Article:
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In Photoshop Elements 6 for Mac Essential Training, Ted LoCascio teaches casual photographers how to organize, edit, and share their digital image libraries using this powerful software package from Adobe. He tours the included Adobe Bridge application, used for importing and organizing photographs, and explores every feature of Elements itself. He demonstrates how to navigate the Elements workspace, which is used to correct and improve images, combine them into projects, and produce slideshows, photo books, web galleries, and more. Ted also explains how to get the most out of each editing mode, and shares tips for correcting, retouching, and sharpening photographs. Example files accompany the course.
Now, I'd like to show you how you can use the Undo and Redo commands or the Undo History palette to move forward or back in time in Elements. By doing so, you can restore any open image that has been edited to a specific history state. I'm currently in Bridge and I have the Autumn Leaves image selected. This is an image inside of our catalog images folder, which we're currently displaying in our exercise files here in the Content panel and what I'd like to do is open up this image inside of Elements and to do that, I'm just going to double-click.
That brings the image up here in the Elements' Editing workspace. Now what I'd like to do is just apply a couple of really quick adjustments to it just so I can show you how we can Undo and Redo those adjustments. Let's go over here. I'm going to click on the Quick button here in Edit mode and that brings up a different set of controls off on the right. Now we're just viewing the after state here, that's why it says after. So all I'm going to see what happens to the image after I apply some quick adjustments. So let's go ahead and just randomly do some things here. I'm going to drag the Saturation slider to the right. Really saturate those colors. Wow, you saw that color. Okay, well that's the size that we're through with that and we're going to go ahead and apply that. And then let's say we decide, maybe we should probably compare this to the before image. That looks kinds of cool but maybe we should compare it. We'll choose Before & After Horizontal so we can take a look and then we might realize after seeing that, that might be a bit much in which case, we can Undo the action even though we click that green check mark over here to apply it, we can Undo it to get back to the Before state by clicking the Undo button up here in the upper left.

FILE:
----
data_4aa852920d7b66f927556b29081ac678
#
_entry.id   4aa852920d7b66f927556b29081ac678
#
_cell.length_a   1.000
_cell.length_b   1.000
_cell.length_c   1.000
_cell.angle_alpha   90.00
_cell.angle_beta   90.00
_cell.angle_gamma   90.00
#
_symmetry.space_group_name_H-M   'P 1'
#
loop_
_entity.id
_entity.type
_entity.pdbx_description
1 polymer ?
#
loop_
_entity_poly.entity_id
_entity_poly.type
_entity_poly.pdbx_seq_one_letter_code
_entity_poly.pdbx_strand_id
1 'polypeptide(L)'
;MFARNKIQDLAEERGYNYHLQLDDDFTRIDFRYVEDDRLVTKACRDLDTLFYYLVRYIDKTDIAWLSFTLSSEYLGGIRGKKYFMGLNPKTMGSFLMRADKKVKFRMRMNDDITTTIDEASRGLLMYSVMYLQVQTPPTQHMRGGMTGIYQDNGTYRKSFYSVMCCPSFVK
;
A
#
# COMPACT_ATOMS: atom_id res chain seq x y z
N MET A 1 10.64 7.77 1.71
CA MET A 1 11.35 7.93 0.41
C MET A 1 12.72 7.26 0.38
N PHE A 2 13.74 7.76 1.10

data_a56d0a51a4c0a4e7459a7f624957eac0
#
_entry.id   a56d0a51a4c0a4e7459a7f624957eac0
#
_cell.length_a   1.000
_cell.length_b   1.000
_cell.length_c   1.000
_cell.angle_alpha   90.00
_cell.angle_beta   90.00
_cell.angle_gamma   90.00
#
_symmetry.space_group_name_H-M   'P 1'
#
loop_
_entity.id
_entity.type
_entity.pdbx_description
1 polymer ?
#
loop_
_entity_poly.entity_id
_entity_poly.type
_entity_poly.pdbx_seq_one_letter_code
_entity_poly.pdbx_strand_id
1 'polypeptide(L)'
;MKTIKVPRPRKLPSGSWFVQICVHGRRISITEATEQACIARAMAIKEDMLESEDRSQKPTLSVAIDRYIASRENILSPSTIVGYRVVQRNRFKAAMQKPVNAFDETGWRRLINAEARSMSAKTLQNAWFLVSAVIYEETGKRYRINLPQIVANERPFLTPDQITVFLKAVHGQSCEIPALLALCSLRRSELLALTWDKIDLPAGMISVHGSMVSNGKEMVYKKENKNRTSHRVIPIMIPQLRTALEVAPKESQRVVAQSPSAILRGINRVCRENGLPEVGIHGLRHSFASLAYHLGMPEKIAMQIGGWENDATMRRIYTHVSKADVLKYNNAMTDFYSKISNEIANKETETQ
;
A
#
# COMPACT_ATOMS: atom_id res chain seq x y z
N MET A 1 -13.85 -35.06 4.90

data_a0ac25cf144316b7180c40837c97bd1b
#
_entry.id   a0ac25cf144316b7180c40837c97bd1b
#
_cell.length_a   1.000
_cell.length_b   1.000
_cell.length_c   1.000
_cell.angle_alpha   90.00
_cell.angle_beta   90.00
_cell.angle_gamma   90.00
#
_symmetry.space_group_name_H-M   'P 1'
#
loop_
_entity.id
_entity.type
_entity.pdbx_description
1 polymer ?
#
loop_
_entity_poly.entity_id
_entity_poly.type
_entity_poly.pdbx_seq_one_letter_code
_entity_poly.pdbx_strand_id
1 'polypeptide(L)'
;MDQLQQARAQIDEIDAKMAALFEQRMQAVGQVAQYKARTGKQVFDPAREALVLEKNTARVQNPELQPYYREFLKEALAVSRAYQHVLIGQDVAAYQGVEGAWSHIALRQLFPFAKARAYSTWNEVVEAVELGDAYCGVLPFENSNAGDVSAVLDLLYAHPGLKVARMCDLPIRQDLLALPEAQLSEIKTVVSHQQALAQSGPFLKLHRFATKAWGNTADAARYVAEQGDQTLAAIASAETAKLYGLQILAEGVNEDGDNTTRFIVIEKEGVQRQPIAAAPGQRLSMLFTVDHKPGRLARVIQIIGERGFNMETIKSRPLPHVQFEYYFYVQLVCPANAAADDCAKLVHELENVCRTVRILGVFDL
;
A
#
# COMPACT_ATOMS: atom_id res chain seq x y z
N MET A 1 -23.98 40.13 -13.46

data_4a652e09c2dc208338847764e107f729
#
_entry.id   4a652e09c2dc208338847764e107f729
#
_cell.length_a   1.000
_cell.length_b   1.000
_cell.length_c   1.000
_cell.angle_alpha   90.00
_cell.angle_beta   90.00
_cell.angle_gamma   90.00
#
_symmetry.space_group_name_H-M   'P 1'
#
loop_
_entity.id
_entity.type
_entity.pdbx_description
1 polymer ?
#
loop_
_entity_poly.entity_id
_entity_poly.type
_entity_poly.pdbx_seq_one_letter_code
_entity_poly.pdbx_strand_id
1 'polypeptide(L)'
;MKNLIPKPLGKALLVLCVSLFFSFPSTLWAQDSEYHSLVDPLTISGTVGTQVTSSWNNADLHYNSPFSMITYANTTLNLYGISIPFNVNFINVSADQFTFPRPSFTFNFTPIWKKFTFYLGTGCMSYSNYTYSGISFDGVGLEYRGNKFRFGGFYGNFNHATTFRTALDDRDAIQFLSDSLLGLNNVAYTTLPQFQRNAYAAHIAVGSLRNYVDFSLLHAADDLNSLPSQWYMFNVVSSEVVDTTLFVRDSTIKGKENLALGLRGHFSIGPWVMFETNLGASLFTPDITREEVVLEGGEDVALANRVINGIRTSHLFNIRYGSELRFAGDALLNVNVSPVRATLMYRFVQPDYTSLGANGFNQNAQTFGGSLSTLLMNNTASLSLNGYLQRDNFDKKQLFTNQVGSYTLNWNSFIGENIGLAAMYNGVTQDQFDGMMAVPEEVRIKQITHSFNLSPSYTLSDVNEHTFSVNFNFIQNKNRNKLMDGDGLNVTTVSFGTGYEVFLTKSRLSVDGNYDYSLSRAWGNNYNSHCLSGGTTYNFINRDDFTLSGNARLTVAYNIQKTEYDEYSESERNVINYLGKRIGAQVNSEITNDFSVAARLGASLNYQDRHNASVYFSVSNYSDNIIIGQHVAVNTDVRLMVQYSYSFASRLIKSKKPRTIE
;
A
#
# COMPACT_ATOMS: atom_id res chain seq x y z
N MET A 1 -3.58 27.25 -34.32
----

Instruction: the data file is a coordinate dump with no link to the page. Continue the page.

We've clicked that button and now the before and after images here both match because they're both unedited, back to the original state. If for some reason, I change my mind again and thought well, maybe I was wrong. Maybe the saturated color does work for me. You can click the Redo button and it reapplies that last adjustment. So now we're seeing it again, Undo and Redo. Another way that you can apply these commands rather than working with these buttons is to choose the command from under the Edit menu that's right at the top, Undo Adjust Hue/Saturation and here it will actually tell you what the adjustment was that you applied and of course, the keyboard shortcut for this is Command+Z to Undo. It's a very, very common keyboard shortcut. Usually, it's applicable on any other graphics application that you might be using and a good one to memorize.